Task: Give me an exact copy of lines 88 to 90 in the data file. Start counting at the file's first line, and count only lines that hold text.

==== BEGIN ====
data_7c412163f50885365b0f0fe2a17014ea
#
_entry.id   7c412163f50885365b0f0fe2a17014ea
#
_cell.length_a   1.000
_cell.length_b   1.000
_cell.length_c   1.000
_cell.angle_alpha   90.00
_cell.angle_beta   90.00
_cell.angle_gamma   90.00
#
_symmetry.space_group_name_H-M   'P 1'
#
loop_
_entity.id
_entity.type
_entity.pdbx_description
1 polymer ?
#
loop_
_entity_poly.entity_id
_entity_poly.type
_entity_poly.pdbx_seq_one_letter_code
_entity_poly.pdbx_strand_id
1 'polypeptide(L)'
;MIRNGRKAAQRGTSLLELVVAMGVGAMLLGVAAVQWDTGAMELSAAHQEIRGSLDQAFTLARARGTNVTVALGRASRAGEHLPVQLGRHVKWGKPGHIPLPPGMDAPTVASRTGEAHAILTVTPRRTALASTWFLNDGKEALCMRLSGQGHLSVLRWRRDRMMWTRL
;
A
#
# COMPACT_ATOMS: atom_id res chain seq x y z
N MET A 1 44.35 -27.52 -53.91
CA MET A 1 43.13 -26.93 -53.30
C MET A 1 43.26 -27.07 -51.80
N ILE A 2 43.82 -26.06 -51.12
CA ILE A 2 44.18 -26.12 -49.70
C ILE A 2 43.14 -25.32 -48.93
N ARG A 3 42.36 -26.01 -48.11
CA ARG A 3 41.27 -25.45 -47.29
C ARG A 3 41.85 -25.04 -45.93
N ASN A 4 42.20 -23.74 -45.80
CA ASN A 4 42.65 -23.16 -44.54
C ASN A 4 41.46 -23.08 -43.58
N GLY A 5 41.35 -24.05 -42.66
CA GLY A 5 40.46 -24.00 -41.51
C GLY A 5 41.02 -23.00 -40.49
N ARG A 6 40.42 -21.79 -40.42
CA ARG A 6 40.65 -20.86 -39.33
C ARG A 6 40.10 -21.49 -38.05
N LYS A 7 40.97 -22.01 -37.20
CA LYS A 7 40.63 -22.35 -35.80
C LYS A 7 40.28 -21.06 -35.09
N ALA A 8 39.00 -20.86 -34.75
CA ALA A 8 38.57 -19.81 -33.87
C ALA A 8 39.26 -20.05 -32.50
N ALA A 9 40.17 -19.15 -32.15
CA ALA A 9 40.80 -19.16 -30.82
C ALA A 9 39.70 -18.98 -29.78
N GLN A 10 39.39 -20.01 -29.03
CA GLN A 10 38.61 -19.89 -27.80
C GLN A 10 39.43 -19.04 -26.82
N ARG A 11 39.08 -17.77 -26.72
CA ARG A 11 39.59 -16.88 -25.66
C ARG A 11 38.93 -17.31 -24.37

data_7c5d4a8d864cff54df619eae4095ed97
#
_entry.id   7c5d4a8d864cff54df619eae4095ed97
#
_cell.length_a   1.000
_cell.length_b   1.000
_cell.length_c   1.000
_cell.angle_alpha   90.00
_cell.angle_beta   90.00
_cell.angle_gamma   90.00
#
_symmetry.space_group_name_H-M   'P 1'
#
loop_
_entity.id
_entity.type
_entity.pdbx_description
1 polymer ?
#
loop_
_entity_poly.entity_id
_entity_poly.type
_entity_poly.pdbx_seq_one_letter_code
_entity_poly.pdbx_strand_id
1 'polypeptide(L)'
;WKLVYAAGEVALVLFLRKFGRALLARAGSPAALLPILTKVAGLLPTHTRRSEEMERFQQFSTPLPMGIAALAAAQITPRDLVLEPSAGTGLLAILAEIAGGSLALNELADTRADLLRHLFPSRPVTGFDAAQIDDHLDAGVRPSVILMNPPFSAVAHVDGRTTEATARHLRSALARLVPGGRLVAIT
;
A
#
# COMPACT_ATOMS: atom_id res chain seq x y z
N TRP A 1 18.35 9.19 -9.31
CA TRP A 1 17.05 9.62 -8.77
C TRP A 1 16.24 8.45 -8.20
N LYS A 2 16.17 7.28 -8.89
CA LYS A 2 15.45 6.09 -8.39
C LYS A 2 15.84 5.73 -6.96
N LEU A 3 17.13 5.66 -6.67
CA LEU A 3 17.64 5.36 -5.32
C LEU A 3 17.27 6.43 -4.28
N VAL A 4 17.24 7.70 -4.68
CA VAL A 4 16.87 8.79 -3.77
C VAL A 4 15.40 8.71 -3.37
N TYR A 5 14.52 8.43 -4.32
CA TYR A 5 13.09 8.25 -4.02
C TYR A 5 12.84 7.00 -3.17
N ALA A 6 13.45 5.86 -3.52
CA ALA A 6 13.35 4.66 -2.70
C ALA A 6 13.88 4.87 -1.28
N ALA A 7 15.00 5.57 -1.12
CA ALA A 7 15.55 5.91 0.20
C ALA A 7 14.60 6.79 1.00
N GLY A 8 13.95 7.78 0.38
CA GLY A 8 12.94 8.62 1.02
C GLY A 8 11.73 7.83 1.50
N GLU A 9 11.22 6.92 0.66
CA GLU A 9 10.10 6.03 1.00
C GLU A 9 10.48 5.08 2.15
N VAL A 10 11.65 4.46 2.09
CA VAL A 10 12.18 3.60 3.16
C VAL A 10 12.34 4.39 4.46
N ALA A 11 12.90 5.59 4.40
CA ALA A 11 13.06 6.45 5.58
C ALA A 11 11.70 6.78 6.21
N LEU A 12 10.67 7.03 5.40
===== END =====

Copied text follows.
1 'polypeptide(L)'
;WKLVYAAGEVALVLFLRKFGRALLARAGSPAALLPILTKVAGLLPTHTRRSEEMERFQQFSTPLPMGIAALAAAQITPRDLVLEPSAGTGLLAILAEIAGGSLALNELADTRADLLRHLFPSRPVTGFDAAQIDDHLDAGVRPSVILMNPPFSAVAHVDGRTTEATARHLRSALARLVPGGRLVAIT
;